Exploring the crime-terror nexus in the United States: a social network analysis of a Hezbollah network involved in trade diversion
Belli, Roberta; Freilich, Joshua D.; Chermak, Steven M.; et al.Boyd, Katharine A.
Date: 30 November 2015
Dynamics of Asymmetric Conflict: pathways toward terrorism and genocide
Routledge/Taylor and Francis
This exploratory study examined the nexus between crime and terrorism through a social network analysis of an American based Hezbollah network involved in trade diversion of cigarettes for self-financing purposes. Our study had three goals: (1) to explore the structural characteristics of an Islamic extremist network involved in trade ...
This exploratory study examined the nexus between crime and terrorism through a social network analysis of an American based Hezbollah network involved in trade diversion of cigarettes for self-financing purposes. Our study had three goals: (1) to explore the structural characteristics of an Islamic extremist network involved in trade diversion; (2) to identify key actors in the network and their links to other network participants; and (3) to compare these findings with the depiction of the network and its structure provided by U.S. public authorities. We used court documents and open source information to identify network participants and coded all the links existing among them. We used the software package “Pajek” and also provided visual representations of the networks through sociograms. Our findings revealed important features of a so-called “dark network” and provided practical implications for policy-makers involved in counter-strategies, improving their understanding of the relational aspects and dynamics among network participants that can sometimes be overlooked. First, only six out of 34 participants in the conspiracy were identified as supporters of Hezbollah, thus supporting the so-called “crime-terror nexus” theory. Second, while previous research has tended to neglect the existence of lower-level interactions occurring outside static and predetermined organizational settings, we found evidence that links between extremists and non-extremists occurred within fluid and dynamic structures that form part of broader social networks. This key point questions the validity of simplistic labels such as “terrorist cell” or “criminal organization” when used with reference to entities that involve both extremists and non-extremists. This finding has policy implications, given that this type of “hybrid” networks may require a different investigative and prosecutorial approach combining strategies and tools from both organized crime and terrorism investigations. Finally, our actor-centered analysis showed interesting similarities as well as differences between our findings and the way prosecutors classified suspects based on their role in the conspiracy.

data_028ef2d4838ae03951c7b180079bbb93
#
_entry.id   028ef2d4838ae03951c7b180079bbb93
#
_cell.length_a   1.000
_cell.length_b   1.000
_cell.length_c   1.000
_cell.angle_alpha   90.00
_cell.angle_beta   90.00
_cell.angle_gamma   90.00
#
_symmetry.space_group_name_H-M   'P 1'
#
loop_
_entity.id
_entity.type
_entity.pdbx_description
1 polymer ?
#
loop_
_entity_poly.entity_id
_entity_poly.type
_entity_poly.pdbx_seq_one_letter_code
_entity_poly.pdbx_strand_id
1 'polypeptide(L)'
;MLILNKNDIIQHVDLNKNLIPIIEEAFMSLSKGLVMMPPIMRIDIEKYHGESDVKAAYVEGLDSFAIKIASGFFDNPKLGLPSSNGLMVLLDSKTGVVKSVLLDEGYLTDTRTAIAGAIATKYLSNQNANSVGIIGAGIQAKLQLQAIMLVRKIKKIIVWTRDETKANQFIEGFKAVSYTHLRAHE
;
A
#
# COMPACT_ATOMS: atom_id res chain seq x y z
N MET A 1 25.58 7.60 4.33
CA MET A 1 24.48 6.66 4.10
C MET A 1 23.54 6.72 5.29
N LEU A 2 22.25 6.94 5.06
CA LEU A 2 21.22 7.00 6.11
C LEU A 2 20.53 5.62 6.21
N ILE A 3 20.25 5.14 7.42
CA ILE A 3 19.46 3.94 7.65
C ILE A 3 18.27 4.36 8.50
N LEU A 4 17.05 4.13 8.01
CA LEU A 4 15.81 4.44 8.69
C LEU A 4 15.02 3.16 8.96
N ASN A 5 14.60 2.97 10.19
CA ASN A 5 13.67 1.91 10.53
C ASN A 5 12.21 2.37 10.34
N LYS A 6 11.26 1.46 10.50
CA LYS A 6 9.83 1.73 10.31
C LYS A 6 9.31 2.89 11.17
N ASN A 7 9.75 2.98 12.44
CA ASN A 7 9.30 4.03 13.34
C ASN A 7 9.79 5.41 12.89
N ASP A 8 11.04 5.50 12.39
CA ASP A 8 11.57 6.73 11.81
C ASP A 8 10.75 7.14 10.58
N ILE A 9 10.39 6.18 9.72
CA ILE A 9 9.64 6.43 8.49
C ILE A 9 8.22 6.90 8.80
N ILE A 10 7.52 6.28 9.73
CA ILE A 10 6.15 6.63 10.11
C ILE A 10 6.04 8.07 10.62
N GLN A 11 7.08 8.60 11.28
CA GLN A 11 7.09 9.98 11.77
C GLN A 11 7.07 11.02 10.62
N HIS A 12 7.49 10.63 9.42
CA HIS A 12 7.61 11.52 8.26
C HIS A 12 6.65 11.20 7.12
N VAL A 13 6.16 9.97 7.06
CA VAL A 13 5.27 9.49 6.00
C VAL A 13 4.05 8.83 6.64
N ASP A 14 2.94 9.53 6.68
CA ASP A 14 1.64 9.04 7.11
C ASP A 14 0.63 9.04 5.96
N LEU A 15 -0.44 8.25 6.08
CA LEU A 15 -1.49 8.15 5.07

Sociology, Philosophy & Anthropology
College of Social Sciences and International Studies
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